MSI Radeon R9-290X Gaming OC review

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A New Island & Technology

Them Islands Again

So over the past two years you have been hearing about several codenames and that can be a little confusing. It's simple really, in the market we have entry level, mainstream and high-end products. When you notice "Cape Verde" that's entry level, such as the current 7700 series. Pitcairn would be the codename the mainstream products like the 7800 hides under, and Tahiti is the codename for the GPUs used on AMD's most high-end graphics cards. 

  • Entry level = Cape Verde = Radeon HD 7700 series / R5 series
  • Mainstream level = Pitcairn = Radeon HD 7800 series / R7 series
  • High-end level = Tahiti = Radeon HD 7900 series / R9 series
New are the Volcanic Islands
  • Enthusiast level Hawaii = Radeon R9-290 and 290X

The entire segment from top to bottom was released in Q1 2012, but most of the 2013 models are respins, the exception being the R7-260X and the R9-290/290X graphics cards.

R7 240

  • Stream Processors 320
  • Clock Frequency up-to 780 GHz
  • 499 GFLOPS compute performance
  • 1 or 2 GB memory at 4.6 Gbps / 128-bit
  • 30W TDP
  • PCI-E 3.0
  • API - DirectX 11.2 / OpenGL 4.3 / Mantle

R7 250

  • Stream Processors 384
  • Clock Frequency up-to 1.05 GHz
  • 806 GFLOPS compute performance
  • 1 or 2 GB memory at 4.6 Gbps
  • 65W TDP
  • PCI-E 3.0
  • API - DirectX 11.2 / OpenGL 4.3 / Mantle

R7 260X

  • Stream Processors 896
  • Clock Frequency up-to 1.1 GHz
  • 1.97 TFLOPS compute performance
  • 2 GB memory at 6.5 Gbps / 128-bit
  • 115W TDP
  • PCI-E 3.0
  • API - DirectX 11.2 / OpenGl 4.3 / Mantle

R9 270X (previously the R7870 GHz / Pitcairn)

  • Stream Processors 1280
  • Clock Frequency up-to 1.05 GHz
  • 2.69 TFLOPS compute performance
  • 2 or 4 GB memory at 5.6 Gbps
  • 180W TDP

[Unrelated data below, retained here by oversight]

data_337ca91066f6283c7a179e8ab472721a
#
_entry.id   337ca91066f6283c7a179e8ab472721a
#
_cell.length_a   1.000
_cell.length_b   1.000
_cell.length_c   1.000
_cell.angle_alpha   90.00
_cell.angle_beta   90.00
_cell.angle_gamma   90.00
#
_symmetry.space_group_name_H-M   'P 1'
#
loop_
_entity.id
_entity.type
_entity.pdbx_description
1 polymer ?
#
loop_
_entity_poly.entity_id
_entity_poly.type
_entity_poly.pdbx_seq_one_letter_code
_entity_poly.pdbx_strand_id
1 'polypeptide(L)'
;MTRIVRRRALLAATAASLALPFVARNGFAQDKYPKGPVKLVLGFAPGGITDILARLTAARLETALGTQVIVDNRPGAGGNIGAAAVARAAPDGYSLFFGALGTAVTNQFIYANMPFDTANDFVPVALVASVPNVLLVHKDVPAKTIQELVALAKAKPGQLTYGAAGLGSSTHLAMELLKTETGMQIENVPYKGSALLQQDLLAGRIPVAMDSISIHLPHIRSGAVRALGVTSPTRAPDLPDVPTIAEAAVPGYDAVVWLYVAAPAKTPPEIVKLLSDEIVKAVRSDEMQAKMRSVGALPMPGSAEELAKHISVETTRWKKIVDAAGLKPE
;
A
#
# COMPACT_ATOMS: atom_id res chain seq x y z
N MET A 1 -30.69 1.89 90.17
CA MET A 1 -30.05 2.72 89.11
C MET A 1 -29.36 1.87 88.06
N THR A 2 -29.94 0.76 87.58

• PCI-E 3.0
  • API - DirectX 11.2 / OpenGL 4.3 / Mantle

R9 280X (previously the R7970 GHz / Tahiti)

  • Stream Processors 2048
  • Clock Frequency up-to 1 GHz
  • 4.1 TFLOPS compute performance
  • 3 GB memory at 5.6 Gbps / 384-bit
  • 250W TDP
  • PCI-E 3.0
  • API - DirectX 11.2 / OpenGL 4.3 / Mantle

R9 290 (Hawaii Pro)

  • Stream Processors 2560
  • Clock Frequency up-to 947 MHz
  • 4.9 TFLOPS compute performance
  • 4 GB memory at 5.0 Gbps / 512-bit
  • 250W TDP
  • PCI-E 3.0
  • API - DirectX 11.2 / OpenGL 4.3 / Mantle

R9 290X (Hawaii XT)

  • Stream Processors 2816
  • Clock Frequency up-to 1 GHz
  • 5.6 TFLOPS compute performance
  • 4 GB memory at 5.0 Gbps / 512-bit
  • 250W TDP
  • PCI-E 3.0
  • API - DirectX 11.2 / OpenGL 4.3 / Mantle

The Radeon R9 290 and 290X

Yes, you guys have been waiting for it for a long time now. AMD is finally releasing the R9-290 series, the aim for these GPUs is to compete with NVIDIA's GeForce GTX 780 and Titan. In the initial phase there will be two 290 cards available, the R9-290 and the 290X. The first being a 2560 Shader processor encounting product, the second one has a whopping 2816 shader processors. Let's have a peek at a quick overview:


The Hawaii processor has a whopping 6.2 Billion transistors all fitted on a 438 mm2 Die size. At 28nm AMD applied the GCN architecture again, albeit you will learn that there have been a few tweaks at cache levels as the L2 cache is now 1MB for example. More on that later though. The strongest SKU will be the 290X which packs 2816 shader processors, followed by the 280 with 2560 Shader processors.